Duration:00:17:48

Getting a Law Degree on Death Row

5/9/2018
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Africa has about a million prison inmates, many of them imprisoned without a fair trial or proper legal representation, often because they cannot afford it. The African Prisons Project is working to establish the world's first prison-based legal college and law firm, working primarily with prisoners in Uganda and Kenya. We speak to its founder Alexander Maclean.

Duration:00:17:49

Banks and the Wealth Gap

5/8/2018
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Do cities benefit from hosting major financial centres? Ivana Davidovic discovers the history of Canary Wharf - London's old docks area and now a banking district. Mark Yeandle, author of Z/Yen's Global Financial Centres Index, explains why having a successful financial sector may not benefit everyone. And how should you meet the threat of job-stealing robots? Author Leonard Mlodynow says it's down to changing the way you think. (Photo: London's Canary Wharf financial district, Credit: Getty...

Duration:00:17:46

Tech Solutions for the Poor

5/7/2018
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How can we think differently about some of the most entrenched economic problems facing the poor? Jane Wakefield finds out how tech can cure blindness in Africa from ophthalmologist Dr Andrew Bastawrous, Co-Founder and CEO of Peek. Pediatrician Lucy Marcil from Streetcred tells her why a tax form in a doctors office can help poor families in the US lift their economic prospects, plus DeAnne Salvador from RETI tells her how she helps low income families to access technology to lower their...

Duration:00:17:48

Economists in the Doghouse

5/4/2018
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The economics profession has sought to reinvent itself since the its failure to foresee the 2008 financial crisis. Manuela Saragosa speaks to two economists: Wendy Carlin discusses her efforts to transform the way economics is taught in universities in order to make it more relevant to the real world; and Mariana Mazzucato explains why she thinks one of the biggest problems is false narratives that have been peddled to policy-makers and the public about how the economy works. (Picture:...

Duration:00:18:15

How Economists Forgot Housework

5/3/2018
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Feminist economists argue that GDP statistics need to start taking account of care-giving and housework if we want to start valuing these things as a society. For example author Katrine Marcal points out that Adam Smith claimed that the economy was based on self interest, overlooking the fact that his mother cooked his meals for free. Manuela Saragosa speaks to Hannah Peaker of the UK's Women's Equality political party, and professor Joyce Jacobsen of the Wesleyan University in the US....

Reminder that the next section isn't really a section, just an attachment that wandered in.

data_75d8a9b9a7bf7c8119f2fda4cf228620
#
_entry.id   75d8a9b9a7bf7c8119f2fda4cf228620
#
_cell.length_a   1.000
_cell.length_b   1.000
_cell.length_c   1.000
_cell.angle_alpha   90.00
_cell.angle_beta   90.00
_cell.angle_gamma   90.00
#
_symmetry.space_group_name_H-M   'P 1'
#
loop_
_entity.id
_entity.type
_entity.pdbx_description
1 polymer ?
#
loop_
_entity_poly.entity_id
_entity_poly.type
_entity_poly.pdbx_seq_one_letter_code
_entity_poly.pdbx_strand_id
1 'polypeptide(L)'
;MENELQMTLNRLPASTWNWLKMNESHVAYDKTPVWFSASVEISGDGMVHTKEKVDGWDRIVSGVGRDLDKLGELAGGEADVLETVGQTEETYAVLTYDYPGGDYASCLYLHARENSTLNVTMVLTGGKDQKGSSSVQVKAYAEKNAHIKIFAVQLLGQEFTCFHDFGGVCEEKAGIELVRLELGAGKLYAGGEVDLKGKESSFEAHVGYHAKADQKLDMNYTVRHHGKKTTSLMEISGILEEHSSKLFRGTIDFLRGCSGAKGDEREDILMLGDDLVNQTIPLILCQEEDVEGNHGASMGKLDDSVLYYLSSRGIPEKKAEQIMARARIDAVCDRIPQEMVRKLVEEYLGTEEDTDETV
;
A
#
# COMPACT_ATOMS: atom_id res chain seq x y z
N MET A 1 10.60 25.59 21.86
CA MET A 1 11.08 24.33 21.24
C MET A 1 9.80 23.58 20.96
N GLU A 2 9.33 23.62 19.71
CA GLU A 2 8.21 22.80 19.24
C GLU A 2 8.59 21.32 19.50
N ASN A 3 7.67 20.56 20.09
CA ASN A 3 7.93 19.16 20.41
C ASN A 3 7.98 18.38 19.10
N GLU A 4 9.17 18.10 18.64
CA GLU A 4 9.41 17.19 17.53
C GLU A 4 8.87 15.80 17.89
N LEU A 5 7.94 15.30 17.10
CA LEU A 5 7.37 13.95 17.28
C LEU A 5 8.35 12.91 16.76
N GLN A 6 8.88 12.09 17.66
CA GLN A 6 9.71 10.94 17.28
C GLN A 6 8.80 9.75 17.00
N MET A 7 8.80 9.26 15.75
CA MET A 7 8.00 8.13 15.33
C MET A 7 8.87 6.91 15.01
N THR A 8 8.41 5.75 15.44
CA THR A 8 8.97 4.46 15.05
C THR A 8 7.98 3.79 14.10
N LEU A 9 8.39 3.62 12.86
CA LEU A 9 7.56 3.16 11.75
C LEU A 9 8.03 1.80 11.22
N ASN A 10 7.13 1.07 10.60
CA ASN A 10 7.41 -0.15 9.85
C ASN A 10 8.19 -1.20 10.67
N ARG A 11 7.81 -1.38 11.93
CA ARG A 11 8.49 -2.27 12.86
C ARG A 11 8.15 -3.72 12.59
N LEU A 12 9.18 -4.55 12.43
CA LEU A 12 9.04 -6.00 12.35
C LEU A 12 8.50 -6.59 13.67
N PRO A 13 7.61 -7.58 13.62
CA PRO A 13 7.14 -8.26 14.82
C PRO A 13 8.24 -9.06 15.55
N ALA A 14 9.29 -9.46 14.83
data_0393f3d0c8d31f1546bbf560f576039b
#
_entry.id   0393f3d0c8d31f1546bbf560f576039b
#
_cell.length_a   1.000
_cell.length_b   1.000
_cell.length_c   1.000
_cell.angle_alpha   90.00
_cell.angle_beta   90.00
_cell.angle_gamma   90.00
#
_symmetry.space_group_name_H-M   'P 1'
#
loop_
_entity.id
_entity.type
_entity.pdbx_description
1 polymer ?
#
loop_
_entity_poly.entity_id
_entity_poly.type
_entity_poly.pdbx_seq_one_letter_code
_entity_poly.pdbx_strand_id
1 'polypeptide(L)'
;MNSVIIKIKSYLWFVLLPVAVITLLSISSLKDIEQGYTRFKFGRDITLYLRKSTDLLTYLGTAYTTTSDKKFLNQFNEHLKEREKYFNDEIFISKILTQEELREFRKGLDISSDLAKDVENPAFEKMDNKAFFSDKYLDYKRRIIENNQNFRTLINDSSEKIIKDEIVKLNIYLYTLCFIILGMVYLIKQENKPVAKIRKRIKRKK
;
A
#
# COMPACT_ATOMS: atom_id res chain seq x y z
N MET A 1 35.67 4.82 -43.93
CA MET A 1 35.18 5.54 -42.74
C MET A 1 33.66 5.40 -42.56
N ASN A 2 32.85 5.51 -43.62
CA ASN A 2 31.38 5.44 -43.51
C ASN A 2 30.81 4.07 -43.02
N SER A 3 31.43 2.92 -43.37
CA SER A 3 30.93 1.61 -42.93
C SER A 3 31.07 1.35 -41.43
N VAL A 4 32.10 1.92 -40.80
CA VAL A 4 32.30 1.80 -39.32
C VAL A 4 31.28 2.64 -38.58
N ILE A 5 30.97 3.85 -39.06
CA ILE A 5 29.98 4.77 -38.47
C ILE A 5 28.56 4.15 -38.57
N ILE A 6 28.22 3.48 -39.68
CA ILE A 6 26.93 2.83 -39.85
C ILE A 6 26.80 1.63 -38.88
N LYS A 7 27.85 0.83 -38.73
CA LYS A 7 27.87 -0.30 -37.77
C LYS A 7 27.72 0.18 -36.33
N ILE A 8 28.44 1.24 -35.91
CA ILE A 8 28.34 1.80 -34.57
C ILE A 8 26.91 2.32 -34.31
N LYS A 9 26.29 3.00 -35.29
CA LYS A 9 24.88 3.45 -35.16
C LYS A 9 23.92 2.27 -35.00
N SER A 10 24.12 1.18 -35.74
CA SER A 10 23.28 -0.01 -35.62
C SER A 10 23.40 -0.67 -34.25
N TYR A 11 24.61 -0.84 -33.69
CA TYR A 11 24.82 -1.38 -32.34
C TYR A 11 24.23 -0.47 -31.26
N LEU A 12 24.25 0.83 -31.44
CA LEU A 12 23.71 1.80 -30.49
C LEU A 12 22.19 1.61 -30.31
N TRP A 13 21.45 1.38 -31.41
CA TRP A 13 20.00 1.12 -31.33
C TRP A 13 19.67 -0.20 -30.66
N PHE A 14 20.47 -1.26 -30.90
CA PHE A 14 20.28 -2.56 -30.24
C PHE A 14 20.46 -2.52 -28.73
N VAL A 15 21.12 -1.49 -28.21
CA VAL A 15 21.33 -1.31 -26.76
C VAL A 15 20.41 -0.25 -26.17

Duration:00:17:53

Paying the Price of Prison

5/2/2018
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For most people, a traffic violation simply means a fine. But for poorer people in the US, it could mean being imprisoned. Since the global financial crisis, local and state governments have tried to make up for shortfalls in tax revenue by issuing more, and larger, fines. If you can't afford to pay, you may well end up behind bars, as the BBC's Kim Gittleson reports from South Carolina. Presenter Ed Butler talks to Robin Steinberg, CEO of the non-profit Bail Project in Los Angeles, which is...

Duration:00:18:19

01/05/2018 GMT

5/1/2018
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The daily drama of money and work from the BBC.

Duration:00:17:32

Africa's Free Trade Pact

4/30/2018
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(Picture: Workers at a clothing factory in South Africa. Credit: Rodger Bosch, Getty Images)

Duration:00:17:29

Iran's Foreign Currency Problem

4/27/2018
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With US President Donald Trump threatening to impose more sanctions, Iran remains frozen out of much the international financial system despite the 2015 nuclear weapons deal. Ed Butler speaks to a British businessman who has plenty of would-be Iranian buyers of his oil equipment, but who cannot get paid into his UK bank account. Sanctions lawyer Nigel Kushner explains why most international banks still steer clear of Iran, despite the lifting of sanctions, plus Ellie Geranmayeh of think-tank...

Duration:00:17:28

Creating Ads in the Digital Age

4/26/2018
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How do designers and advertisers get people's attention when there is so much competition online? And how do brands get around ad-blocker software? Manuela Saragosa goes to the annual Design and Art Direction festival in London's Shoreditch to find out. She speaks to D&AD's Tim Lindsay, Trevor Eld of the Fader magazine, and photographer Perou. Meanwhile Andrew Geller and Isabella Parish of video production company 1st Avenue Machine take Manuela through a music video packed with optical...

Duration:00:17:28

25/04/2018 GMT

4/25/2018
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The daily drama of money and work from the BBC.

Duration:00:17:28